County needs more straight talking

THIS week’s revelations about Suffolk’s proposed reforms seem to have stirred up a real hornet’s nest – but frankly the leadership at Endeavour House really should not be surprised that we have finally translated their masterplan.

Because many of the elements have been floating around the council for months – it’s just that the council has done its best to distract everyone’s attention from what it is doing by abandoning the English language.

It has adopted the new language of “councilese” in a vain attempt to hide its true plans from the prying eyes of the general public.

Therefore don’t hear about privatising services or handing them over to charities.

We are told that in the council’s new strategic direction it aims to become an enabling authority divesting services to social enterprises.

Unless you are a very senior council officer, a union official, or a really serious council anorak that sounds like a load of gobbledegook.

And frankly this kind of obscure language has been on the rise among officials at Endeavour House over the last couple of years.

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I suspect it isn’t really creeping in just to keep the council’s real intentions hidden from an unsuspecting public – that really would be too Machiavellian.

The real problem, I suspect, is simple laziness among those at the top of the organisation. They are using jargon that they have invented, or developed from other authorities, and expect the rest of the world to understand them.

If we don’t then that’s our look out – and if we don’t know instantly what an enabling authority is then we shouldn’t expect to be enabled!

The arrival of Andrea Hill seemed to begin this change. The senior leadership of the county now is much more self-focussed than it was in the past.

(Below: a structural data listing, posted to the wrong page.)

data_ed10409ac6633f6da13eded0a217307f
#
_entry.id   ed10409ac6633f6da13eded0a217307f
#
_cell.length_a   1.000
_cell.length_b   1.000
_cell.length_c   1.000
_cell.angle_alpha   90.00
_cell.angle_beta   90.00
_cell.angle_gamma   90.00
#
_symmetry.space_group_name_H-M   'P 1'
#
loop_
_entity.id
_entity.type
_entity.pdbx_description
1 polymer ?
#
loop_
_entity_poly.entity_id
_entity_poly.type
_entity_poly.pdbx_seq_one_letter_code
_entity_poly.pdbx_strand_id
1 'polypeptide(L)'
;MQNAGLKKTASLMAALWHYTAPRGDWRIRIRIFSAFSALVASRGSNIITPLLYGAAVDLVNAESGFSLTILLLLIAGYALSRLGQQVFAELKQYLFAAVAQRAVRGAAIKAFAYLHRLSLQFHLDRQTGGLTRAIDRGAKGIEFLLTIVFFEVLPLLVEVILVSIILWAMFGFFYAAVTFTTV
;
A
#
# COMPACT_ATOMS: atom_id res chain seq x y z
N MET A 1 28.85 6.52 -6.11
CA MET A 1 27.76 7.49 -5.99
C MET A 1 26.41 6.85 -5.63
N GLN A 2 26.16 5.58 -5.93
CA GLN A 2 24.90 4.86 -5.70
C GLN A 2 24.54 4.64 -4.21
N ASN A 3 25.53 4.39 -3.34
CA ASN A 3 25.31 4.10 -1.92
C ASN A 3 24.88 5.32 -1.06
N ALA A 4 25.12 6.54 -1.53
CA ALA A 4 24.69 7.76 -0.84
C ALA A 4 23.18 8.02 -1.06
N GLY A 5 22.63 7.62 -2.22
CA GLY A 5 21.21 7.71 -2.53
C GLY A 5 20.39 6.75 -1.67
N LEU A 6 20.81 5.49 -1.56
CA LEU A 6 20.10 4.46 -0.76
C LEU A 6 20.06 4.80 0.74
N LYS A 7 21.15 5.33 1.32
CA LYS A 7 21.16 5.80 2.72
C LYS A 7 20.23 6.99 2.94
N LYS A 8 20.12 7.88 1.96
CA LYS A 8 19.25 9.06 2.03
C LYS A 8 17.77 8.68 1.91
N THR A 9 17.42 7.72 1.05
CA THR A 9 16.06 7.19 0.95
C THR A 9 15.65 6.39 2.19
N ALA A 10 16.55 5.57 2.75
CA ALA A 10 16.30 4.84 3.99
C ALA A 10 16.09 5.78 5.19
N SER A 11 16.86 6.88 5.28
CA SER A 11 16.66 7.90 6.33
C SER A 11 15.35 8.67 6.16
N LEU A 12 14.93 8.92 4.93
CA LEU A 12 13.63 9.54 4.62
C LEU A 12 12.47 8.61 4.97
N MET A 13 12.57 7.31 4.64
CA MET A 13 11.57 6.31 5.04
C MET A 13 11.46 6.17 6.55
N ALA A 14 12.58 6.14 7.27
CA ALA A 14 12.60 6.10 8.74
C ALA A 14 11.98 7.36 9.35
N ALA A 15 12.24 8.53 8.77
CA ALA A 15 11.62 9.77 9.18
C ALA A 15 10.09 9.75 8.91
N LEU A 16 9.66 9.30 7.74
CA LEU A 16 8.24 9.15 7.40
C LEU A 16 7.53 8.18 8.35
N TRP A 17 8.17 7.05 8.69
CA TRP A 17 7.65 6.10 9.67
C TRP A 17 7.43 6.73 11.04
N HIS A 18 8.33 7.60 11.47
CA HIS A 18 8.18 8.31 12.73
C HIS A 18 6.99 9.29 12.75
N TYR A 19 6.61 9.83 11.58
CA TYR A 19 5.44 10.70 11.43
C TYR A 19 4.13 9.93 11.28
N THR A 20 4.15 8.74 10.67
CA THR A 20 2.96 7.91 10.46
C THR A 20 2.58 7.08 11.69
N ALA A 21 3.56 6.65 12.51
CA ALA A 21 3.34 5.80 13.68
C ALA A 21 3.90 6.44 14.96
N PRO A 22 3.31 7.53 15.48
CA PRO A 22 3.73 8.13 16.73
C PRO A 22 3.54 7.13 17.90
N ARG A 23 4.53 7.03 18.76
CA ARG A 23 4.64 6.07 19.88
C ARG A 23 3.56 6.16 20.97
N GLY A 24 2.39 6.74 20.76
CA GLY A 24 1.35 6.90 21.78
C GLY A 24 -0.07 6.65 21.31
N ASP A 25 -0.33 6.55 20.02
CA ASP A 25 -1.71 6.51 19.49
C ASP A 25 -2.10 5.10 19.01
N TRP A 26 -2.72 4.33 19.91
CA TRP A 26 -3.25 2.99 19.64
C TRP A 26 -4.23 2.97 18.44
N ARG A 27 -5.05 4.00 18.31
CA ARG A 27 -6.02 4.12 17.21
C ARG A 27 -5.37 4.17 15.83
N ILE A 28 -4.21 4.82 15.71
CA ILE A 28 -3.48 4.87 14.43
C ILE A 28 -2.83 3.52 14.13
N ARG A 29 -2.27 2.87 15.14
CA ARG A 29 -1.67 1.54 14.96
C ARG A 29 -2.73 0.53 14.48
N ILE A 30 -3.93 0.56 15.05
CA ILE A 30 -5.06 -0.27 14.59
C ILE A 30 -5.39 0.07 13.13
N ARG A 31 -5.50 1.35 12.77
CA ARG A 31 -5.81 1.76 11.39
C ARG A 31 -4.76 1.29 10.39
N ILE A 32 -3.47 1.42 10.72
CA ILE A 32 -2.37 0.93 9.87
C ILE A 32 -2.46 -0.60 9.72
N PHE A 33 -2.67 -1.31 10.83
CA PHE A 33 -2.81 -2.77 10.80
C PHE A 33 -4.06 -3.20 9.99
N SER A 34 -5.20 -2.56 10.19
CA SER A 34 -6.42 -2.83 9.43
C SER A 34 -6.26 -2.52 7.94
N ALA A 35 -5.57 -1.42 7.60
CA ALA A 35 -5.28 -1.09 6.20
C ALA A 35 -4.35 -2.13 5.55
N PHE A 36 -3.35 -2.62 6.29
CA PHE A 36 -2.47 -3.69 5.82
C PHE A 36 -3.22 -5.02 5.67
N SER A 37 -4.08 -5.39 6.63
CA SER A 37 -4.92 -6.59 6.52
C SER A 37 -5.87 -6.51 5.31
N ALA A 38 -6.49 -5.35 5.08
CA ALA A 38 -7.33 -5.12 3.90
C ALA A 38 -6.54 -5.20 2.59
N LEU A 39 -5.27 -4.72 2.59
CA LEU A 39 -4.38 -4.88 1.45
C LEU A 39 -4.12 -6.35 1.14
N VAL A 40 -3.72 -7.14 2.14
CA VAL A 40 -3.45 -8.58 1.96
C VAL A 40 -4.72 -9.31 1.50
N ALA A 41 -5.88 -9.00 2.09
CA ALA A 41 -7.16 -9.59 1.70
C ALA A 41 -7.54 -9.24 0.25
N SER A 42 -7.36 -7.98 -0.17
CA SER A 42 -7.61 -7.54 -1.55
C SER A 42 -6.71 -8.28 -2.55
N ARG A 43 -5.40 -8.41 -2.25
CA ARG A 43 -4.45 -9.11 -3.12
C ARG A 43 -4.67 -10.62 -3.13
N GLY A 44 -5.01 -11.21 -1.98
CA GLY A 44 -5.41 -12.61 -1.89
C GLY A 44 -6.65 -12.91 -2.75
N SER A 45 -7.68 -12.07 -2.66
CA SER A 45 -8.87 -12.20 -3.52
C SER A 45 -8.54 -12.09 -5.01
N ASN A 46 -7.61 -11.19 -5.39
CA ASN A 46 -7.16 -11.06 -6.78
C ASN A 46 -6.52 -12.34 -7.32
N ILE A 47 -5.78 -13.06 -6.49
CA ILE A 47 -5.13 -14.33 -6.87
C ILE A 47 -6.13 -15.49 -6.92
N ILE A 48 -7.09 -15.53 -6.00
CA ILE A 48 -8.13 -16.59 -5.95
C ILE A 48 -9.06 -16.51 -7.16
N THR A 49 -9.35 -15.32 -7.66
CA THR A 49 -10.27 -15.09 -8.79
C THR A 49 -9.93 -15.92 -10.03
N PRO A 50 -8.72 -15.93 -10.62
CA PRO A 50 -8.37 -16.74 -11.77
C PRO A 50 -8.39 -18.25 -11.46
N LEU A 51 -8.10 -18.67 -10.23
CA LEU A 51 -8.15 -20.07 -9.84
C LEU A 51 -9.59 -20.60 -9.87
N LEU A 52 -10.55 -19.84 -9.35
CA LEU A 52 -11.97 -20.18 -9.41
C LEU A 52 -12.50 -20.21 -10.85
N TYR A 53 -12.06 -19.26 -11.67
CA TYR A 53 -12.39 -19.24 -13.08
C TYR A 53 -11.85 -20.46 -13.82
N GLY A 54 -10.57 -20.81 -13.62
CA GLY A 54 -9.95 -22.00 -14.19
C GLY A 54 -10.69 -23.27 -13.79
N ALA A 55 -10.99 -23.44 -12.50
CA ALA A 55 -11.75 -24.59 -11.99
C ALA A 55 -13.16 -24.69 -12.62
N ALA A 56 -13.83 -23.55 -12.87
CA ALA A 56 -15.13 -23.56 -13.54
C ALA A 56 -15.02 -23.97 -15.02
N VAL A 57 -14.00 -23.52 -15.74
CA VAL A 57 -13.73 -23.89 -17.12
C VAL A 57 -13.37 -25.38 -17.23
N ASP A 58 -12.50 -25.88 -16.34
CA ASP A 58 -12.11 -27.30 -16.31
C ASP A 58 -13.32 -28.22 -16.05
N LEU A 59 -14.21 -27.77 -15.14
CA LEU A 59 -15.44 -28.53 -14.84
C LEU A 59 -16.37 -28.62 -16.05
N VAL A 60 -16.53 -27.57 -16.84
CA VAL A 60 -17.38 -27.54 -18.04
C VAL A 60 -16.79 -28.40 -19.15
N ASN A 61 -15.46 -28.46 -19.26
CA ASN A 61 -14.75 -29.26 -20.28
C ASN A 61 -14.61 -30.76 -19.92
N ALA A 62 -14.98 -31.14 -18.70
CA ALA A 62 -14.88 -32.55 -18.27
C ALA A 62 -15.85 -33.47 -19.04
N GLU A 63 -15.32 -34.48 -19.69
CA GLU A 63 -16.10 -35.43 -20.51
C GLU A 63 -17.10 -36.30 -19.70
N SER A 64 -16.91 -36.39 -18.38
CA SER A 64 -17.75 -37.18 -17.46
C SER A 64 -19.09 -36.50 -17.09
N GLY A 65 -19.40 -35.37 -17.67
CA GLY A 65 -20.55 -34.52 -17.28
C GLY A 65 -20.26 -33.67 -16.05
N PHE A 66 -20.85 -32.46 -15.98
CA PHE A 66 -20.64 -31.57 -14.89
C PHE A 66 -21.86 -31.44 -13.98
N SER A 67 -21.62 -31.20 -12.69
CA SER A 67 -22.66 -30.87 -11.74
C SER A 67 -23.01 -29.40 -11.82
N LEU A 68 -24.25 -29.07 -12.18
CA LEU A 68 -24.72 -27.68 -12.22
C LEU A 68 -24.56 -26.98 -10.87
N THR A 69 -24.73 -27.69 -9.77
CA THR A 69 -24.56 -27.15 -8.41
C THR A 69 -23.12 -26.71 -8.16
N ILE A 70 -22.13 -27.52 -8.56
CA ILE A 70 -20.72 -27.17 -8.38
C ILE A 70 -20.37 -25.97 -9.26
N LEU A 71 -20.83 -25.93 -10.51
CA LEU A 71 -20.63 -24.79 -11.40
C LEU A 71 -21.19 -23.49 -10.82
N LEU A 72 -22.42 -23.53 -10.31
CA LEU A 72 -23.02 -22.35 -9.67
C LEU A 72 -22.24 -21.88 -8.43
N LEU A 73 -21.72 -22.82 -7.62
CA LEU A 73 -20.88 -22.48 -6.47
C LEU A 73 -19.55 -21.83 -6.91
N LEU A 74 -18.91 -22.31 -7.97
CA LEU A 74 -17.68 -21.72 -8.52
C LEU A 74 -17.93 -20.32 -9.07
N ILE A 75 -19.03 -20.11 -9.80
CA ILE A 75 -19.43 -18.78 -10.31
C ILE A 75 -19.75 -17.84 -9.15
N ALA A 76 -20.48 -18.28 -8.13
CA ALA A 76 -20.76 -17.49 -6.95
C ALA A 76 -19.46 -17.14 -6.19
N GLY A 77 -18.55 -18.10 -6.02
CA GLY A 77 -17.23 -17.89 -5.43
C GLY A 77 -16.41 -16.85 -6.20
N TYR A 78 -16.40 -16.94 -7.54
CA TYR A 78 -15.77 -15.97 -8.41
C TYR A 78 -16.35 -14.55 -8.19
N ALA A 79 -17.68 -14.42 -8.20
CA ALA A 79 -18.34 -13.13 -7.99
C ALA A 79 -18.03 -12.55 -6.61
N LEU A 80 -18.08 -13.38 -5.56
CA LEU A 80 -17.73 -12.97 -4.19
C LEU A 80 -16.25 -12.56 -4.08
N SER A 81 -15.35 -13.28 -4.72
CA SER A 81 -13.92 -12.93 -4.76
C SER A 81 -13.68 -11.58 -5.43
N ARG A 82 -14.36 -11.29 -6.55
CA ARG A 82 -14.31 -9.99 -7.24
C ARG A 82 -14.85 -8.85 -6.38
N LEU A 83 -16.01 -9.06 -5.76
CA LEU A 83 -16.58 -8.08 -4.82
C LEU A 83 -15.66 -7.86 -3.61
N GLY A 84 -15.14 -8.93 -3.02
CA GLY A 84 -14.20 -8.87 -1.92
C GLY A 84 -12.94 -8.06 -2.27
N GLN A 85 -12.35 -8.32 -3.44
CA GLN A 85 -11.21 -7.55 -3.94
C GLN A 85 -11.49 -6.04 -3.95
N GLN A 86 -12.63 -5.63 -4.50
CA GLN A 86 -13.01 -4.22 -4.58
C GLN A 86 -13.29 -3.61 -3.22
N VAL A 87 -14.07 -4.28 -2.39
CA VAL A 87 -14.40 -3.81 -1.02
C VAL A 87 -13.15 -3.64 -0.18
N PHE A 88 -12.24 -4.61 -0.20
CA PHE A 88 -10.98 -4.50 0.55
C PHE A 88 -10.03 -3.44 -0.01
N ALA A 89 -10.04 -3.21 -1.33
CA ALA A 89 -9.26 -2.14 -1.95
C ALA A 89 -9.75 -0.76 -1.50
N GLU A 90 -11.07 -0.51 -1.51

It is struggling with major changes – but instead of speaking directly to the media about them, everything is handled by an increasingly under-seige communications department.

And the more layers that are introduced in the process of disseminating information, the less clear it becomes.

What is especially concerning is the number of councillors who don’t really understand what the “new strategic direction” is all about or where it will be leading.

I’ve heard several councillors and council officials talking about job losses of up to 30-35 per cent over the next few years and when I’ve asked them: “30 per cent of what?” I’m told it is of non-schools staff – which total about 12,000 at the county council.

Yet when I then said in my article that up to 4,000 posts could be lost over a period of years, I had council officials ringing me at 8.30am the next day to say they didn’t recognise that figure and had never seen it written down.

When I explained it was a fairly simple calculation (30-35pc of 12,000 is between 3,600 and 4,200) I was told “Oh, I see what you’re getting at.”

Now after a year of the council talking about the new strategic direction and increasingly apocalyptic memos being sent out from senior officers, the county still seems reluctant to give straight answers to very important questions.